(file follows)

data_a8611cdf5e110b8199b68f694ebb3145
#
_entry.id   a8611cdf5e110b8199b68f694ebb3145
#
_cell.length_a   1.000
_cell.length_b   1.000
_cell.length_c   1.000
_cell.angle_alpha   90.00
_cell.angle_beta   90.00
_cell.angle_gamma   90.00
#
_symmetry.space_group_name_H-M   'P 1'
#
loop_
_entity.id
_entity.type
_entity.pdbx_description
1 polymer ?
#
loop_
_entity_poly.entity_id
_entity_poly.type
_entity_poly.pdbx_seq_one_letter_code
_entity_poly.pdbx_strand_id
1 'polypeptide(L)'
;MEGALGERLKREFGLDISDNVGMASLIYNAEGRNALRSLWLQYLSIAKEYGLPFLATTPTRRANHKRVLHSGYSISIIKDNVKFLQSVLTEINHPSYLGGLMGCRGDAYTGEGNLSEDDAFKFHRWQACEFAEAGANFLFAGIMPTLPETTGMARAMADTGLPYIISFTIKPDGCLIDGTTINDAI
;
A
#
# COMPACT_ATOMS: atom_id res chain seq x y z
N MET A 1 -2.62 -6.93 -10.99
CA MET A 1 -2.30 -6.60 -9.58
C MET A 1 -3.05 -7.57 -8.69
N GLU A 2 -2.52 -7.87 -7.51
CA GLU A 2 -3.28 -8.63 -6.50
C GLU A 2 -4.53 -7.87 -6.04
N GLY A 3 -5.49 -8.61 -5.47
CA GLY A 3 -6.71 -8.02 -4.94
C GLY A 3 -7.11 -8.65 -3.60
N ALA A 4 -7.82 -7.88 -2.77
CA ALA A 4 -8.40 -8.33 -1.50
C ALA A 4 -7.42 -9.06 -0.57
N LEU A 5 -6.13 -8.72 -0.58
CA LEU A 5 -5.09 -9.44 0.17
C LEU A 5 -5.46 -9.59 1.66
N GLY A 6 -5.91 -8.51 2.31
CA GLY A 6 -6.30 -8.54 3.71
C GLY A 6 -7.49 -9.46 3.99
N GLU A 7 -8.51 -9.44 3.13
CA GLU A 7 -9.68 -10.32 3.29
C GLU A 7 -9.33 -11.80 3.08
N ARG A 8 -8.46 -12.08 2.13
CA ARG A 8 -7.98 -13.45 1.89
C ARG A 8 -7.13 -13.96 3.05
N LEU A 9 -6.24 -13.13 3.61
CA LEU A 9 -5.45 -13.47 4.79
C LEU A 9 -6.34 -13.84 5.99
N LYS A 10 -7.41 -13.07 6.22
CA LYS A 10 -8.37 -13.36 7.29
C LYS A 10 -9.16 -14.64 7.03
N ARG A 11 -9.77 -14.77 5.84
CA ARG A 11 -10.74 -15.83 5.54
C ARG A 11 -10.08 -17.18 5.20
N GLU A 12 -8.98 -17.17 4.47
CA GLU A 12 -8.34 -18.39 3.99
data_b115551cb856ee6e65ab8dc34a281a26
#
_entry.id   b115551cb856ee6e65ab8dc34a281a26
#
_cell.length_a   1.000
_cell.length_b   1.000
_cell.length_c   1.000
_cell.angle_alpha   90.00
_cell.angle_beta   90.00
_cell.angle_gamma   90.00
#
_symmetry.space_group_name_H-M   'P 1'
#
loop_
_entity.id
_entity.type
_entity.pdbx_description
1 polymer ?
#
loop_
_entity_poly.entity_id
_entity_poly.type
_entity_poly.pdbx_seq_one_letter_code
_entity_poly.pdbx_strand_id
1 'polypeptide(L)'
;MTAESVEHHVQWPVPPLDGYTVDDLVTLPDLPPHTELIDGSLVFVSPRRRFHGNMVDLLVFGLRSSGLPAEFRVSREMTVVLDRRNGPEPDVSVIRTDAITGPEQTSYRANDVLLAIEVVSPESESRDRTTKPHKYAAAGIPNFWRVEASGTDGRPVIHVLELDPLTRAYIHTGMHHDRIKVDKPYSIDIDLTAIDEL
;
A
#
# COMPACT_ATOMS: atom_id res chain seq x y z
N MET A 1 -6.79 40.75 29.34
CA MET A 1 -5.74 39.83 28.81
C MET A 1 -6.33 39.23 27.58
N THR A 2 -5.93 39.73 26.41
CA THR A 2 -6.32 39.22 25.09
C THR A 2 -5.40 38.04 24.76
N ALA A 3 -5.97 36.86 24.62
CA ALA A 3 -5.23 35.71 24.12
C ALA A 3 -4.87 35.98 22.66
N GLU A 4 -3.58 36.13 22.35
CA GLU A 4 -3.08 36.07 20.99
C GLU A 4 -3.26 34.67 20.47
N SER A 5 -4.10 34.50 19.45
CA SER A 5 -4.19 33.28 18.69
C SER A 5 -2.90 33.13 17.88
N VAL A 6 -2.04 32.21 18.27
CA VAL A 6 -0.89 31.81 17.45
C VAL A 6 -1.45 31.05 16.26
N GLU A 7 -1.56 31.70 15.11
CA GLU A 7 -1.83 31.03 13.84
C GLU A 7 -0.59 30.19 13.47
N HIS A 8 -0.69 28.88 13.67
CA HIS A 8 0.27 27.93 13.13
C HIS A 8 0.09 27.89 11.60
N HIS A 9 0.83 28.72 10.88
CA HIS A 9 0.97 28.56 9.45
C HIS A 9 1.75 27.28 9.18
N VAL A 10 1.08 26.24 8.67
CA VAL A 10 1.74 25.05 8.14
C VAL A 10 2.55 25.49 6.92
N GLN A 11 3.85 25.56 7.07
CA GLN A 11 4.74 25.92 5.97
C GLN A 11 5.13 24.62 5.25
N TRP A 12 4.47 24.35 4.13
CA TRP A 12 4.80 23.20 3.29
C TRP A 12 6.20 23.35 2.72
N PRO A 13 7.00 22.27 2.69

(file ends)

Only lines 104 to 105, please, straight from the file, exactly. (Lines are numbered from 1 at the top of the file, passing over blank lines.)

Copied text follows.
C ALA A 3 -4.87 35.98 22.66
N GLU A 4 -3.58 36.13 22.35